Dennis Ross joined the Obama administration in a coordinating role on policy regarding Iran and its neighbors.
Ross was named special adviser to the secretary of state for the Gulf and Southwest Asia.
“This is a region in which America is fighting two wars and facing challenges of ongoing conflict, terror, proliferation, access to energy, economic development and strengthening democracy and the rule of law,” said a statement late Monday from Robert Wood, the spokesman for Secretary of State Hillary Rodham Clinton. “In this area, we must strive to build support for U.S. goals and policies. To be successful, we will need to be able to integrate our policy development and implementation across a broad range of offices and senior officials in the State Department, and in his role as Special Advisor to the Secretary, Ambassador Ross will be asked to play that role.”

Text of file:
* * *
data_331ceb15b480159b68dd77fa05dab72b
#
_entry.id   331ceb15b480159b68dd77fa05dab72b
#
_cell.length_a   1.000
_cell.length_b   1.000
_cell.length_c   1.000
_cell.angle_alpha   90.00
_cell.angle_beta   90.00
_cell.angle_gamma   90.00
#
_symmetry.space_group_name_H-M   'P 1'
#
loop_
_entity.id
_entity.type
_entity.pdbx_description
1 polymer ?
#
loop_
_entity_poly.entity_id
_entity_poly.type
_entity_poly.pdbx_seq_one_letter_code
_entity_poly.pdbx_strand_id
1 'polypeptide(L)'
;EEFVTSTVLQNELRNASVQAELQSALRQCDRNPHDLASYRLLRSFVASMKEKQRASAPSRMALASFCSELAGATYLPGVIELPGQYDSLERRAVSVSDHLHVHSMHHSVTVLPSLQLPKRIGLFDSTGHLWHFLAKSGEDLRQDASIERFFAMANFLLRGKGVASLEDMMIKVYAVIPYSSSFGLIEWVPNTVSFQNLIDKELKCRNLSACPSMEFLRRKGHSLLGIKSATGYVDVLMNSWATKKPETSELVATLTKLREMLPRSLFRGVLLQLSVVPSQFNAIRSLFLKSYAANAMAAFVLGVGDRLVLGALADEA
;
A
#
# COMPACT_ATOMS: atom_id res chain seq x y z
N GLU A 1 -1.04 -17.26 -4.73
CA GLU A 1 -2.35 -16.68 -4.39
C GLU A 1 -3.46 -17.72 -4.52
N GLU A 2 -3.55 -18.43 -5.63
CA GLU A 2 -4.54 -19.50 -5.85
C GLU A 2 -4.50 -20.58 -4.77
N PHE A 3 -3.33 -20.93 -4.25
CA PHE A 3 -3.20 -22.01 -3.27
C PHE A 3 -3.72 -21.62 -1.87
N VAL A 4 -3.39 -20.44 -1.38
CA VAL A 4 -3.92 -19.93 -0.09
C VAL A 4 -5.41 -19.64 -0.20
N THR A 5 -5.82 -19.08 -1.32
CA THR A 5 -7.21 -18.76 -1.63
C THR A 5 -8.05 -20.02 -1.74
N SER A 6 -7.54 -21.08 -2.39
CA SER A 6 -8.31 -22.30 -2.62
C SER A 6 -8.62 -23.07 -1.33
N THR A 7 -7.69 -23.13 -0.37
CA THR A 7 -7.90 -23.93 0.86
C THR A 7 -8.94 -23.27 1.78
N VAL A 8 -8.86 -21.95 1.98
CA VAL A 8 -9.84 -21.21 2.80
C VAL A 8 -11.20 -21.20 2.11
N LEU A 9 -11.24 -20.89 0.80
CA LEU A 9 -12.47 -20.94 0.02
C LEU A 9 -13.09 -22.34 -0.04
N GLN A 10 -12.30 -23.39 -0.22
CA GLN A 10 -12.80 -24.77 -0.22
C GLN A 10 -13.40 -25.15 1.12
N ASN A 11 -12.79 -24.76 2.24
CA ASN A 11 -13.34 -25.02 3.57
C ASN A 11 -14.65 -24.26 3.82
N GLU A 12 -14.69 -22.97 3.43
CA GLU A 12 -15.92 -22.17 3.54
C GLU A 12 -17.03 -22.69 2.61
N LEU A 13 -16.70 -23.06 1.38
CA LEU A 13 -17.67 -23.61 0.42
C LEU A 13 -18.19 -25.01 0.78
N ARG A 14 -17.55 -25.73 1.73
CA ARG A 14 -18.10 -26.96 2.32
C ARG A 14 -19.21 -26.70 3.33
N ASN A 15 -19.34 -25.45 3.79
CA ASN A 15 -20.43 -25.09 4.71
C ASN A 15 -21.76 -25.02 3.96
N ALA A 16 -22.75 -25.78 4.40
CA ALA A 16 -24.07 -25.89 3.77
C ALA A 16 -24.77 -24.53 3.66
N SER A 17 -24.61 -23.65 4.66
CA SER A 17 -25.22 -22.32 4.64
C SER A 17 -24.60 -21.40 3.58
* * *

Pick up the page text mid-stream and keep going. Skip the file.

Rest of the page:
The geographical designations and the reference to “two wars” suggest that Ross will focus on Iraq, Iran and Afghanistan – but not necessarily on Israel-area crises, his area of expertise when he was top Middle East negotiator in the first Bush and the Clinton administrations.
President Obama already appointed former U.S. Sen. George Mitchell as an envoy to the Israel-related Middle East peace process.
Ross, the statement said, “will provide to the Secretary and senior State Department officials strategic advice and perspective on the region; offer assessments and also act to ensure effective policy integration throughout the region; coordinate with senior officials in the development and formulation of new policy approaches; and participate, at the request of the Secretary, in inter-agency activities related to the region.”
During the campaign, Ross outlined what he said was a “sticks-then-carrots” approach to engaging Iran: rallying the international community to tighten sanctions before offering incentives to have the Islamic Republic stand down from its suspected nuclear weapons program.
This story "Ross Coordinating White House Policy on Iran" was written by Ron Kampeas (JTA).